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     Apr 14, 2010
Page 2 of 5
Banks in crisis: 1929 and 2007
By Henry C K Liu
This is the second article in a series.
Part 1: The crisis of wealth destruction

Much of the precautionary measures instituted during the New Deal to prevent a reply of the 1929 crash, such as the separation of investment banking from commercial banking, requiring banks to be neutral intermediary of capital funds rather than profit-seeking market makers, in the form of the Banking Act of 1933 (Glass-Steagall), were repealed as a result of bank lobbying. Glass-Steagall was replaced by the Financial Services Modernization Act of 1999, (Pub.L. 106-102, 113 Stat. 1338, enacted November 12, 1999), aka the Gramm, Leach-Bliley Act (GLBA).

Wholesale credit market failure
Yet with the benefit of deposit insurance instituted during the New Deal remaining operative, the financial crisis that began in mid-2007 was caused not by bank runs from depositors but by a meltdown of the wholesale credit market when risk-averse sophisticated institutional investors of short-term debt instruments shied away en mass.

The wholesale credit market failure left banks in a precarious state of being unable to roll over their short-term debt to support their long-term loans. Even though the market meltdown had a liquidity dimension, the real cause of system-wide counterparty default was imminent insolvency resulting from banks holding collateral whose values fell below liability levels in a matter of days. For many large, publicly listed banks, proprietary trading losses also reduced their capital to insolvency levels, causing sharp falls in their share prices.

Citigroup shares fell from $70.80 in July 31, 2007 to $1.02 on March 4, 2009. Citigroup market capitalization dropped to $6 billion from $300 billion two years prior.

Citi shares were trading at $4.54 on April 2010 after having received $320 billion of bailout help from the Treasury in November 2008. Citigroup and Federal regulators negotiated a plan to stabilize the bank-holding company, with the US Treasury guaranteeing about $306 billion in loans and securities and investing about $20 billion directly in the company. The assets remain on Citi's balance sheet; the technical term for this arrangement is "ring fencing" or hypothecation, the dedication of the revenue of a specific tax for a specific expenditure purpose. In a New York Times op-ed, author Michael Lewis and hedge fund manager David Einhorn described the $306 billion guarantee as "an undisguised gift" without any real crisis motivating it.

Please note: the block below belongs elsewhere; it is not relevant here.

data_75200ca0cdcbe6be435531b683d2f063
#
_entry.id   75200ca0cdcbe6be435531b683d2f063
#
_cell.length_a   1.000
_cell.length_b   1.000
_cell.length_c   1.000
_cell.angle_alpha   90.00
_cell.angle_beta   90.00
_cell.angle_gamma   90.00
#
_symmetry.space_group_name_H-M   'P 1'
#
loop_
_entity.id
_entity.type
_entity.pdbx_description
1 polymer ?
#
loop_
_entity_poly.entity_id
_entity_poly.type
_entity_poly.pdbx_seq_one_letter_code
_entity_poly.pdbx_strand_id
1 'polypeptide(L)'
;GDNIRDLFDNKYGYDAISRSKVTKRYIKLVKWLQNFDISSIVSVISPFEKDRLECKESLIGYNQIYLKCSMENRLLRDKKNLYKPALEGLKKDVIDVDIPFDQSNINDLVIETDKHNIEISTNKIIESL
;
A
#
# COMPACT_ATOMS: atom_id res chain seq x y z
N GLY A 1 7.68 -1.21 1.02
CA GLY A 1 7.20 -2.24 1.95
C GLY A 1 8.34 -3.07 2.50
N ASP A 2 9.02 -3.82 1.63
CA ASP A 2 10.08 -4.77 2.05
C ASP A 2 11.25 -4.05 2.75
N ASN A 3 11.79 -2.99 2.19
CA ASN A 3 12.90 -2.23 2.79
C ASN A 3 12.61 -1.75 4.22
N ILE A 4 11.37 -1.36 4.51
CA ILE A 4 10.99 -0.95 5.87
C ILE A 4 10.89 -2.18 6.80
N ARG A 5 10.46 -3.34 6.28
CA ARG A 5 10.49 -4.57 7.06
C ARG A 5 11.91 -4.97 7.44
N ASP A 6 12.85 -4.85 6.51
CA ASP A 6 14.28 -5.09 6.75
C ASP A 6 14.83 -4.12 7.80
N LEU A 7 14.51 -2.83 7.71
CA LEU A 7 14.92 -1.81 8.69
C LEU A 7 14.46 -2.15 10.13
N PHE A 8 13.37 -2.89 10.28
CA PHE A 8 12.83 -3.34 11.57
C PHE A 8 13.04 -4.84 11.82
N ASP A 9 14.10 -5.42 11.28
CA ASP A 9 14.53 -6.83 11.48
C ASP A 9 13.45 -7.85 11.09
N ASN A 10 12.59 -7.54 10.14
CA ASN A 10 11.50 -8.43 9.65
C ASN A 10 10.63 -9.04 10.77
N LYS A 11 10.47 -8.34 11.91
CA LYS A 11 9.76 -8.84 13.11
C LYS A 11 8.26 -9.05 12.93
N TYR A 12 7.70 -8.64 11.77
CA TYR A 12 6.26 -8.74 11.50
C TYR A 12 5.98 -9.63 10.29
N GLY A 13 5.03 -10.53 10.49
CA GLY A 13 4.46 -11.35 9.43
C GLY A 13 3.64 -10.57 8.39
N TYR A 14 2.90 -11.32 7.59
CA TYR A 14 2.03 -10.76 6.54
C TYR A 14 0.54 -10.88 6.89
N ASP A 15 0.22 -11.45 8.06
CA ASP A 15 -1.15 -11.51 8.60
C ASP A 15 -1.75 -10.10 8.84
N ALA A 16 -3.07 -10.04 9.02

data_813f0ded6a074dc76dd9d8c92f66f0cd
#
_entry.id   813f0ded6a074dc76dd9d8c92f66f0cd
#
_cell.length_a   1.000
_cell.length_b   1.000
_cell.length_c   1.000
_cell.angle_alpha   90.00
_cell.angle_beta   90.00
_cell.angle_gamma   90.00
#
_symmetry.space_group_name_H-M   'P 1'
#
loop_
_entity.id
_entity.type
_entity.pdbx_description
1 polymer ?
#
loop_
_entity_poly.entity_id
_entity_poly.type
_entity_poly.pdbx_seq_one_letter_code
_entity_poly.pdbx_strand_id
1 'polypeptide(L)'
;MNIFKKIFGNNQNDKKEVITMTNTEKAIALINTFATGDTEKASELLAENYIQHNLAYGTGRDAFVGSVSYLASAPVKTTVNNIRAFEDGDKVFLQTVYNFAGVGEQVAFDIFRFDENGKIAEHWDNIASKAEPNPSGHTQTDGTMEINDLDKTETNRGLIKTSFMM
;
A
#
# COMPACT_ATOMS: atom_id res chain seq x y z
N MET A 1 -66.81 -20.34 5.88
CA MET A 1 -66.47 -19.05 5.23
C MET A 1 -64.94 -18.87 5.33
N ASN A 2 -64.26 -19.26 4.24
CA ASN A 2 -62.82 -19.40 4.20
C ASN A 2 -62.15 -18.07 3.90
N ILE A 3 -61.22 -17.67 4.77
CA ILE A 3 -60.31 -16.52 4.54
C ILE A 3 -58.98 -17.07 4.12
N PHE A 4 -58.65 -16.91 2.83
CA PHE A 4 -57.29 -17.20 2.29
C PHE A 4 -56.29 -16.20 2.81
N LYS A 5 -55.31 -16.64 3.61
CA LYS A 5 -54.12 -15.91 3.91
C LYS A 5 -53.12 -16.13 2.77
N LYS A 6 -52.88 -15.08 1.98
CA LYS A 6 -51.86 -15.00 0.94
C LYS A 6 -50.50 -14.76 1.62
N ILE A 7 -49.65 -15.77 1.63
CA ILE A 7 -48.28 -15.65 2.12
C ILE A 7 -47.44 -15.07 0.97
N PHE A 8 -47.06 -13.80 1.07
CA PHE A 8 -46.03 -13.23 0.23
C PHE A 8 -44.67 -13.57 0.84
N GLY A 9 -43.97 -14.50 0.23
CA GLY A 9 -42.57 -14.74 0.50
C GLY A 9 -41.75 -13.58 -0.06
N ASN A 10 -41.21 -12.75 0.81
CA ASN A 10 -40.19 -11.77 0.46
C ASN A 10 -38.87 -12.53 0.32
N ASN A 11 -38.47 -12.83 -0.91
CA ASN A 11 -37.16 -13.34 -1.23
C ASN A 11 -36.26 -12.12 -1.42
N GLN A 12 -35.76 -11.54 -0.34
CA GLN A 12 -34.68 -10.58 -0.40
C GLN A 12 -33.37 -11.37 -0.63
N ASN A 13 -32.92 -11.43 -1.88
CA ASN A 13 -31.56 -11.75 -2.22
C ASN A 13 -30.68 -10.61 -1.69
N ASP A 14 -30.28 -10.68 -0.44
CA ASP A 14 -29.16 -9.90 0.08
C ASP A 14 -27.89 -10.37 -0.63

From October 2008 to January 2009, the US Treasury provided Citigroup with three rounds of financial aid worth $45 billion. The bank said in December 2009 that it would pay back the money. The firm has to pay back $20 billion of the aid as the US government acquired 34% of Citigroup's capital. The government also imposed executive pay restrictions which the bank was eager to dodge fearing the exodus of "talented" employees. Even though the bank was optimistic about the plan, offering $15 billion in common stock, there were some within the bank who questioned whether the aid should be paid back so soon. Some government officials also voiced concerns that the US economy might head back into recession causing consumer credit losses and commercial real estate losses.

"The basic objective is to make sure as we exit ... we're leaving the capital position of the institutions stronger, not weaker," said US Treasury Secretary Timothy Geithner, as if merely stating the goal is as good as achieving it.

Tax deduction stealth bailout